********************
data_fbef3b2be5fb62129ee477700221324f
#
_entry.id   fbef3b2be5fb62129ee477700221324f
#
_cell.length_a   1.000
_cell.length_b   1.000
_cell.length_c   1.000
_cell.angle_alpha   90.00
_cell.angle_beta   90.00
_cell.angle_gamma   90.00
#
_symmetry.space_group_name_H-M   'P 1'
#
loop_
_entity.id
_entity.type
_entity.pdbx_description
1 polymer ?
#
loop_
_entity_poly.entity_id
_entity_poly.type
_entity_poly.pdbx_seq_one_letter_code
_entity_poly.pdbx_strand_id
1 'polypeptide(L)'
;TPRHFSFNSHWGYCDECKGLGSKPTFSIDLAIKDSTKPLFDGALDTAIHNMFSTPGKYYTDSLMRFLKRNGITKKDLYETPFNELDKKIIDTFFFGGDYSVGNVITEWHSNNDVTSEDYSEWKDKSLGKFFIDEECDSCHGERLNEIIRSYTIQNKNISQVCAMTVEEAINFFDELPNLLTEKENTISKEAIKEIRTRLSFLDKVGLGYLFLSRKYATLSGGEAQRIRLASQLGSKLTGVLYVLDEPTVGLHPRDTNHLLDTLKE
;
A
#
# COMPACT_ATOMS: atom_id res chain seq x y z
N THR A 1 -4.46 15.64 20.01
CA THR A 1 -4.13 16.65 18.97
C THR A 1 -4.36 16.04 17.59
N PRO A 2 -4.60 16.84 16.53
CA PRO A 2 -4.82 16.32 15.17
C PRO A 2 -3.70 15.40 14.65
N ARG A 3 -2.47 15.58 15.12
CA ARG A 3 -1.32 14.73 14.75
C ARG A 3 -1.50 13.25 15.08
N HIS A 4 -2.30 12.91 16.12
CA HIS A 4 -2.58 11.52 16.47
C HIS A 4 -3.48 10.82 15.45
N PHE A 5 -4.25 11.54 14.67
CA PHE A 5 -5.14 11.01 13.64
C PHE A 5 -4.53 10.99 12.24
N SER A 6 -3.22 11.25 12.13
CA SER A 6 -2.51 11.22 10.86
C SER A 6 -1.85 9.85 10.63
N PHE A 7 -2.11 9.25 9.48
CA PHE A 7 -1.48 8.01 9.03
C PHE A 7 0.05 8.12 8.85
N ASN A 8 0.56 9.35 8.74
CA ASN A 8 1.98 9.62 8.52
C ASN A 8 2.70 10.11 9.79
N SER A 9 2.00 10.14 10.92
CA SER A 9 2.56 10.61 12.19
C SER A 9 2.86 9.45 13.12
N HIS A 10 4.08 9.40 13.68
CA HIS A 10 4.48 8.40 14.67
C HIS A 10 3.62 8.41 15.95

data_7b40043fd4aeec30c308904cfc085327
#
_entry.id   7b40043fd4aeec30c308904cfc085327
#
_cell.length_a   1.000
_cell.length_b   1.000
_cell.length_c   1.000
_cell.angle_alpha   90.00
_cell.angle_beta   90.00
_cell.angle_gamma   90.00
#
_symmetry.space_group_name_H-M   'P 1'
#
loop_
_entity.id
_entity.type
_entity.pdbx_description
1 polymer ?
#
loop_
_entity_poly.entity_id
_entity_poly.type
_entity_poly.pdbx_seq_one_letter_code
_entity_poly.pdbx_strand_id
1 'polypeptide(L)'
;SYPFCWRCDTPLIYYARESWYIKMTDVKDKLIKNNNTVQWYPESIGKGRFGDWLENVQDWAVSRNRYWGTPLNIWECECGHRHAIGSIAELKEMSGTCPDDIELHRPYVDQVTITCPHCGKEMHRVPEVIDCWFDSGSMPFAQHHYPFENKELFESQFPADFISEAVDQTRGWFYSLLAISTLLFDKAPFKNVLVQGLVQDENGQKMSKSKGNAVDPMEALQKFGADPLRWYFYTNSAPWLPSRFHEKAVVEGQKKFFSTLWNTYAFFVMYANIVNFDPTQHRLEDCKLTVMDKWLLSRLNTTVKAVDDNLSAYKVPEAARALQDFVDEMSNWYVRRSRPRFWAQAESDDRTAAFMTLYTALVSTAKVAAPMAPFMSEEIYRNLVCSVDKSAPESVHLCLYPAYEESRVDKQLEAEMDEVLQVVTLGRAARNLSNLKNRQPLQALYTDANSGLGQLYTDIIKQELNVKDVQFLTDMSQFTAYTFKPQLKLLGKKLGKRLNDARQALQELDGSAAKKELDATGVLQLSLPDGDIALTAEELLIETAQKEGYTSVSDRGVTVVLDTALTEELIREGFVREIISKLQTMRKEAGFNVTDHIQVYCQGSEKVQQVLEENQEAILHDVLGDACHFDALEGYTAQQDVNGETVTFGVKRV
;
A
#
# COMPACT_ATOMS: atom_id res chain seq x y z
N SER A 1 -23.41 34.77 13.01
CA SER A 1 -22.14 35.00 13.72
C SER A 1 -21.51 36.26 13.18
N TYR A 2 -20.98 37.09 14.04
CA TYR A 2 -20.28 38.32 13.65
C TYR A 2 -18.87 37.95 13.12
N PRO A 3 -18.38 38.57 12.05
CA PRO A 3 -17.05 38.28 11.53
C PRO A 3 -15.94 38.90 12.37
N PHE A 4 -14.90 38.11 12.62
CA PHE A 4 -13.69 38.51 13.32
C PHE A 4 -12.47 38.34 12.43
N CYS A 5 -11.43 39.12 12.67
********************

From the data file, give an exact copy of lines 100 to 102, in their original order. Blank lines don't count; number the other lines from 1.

N PHE A 4 -14.90 38.11 12.62
CA PHE A 4 -13.69 38.51 13.32
C PHE A 4 -12.47 38.34 12.43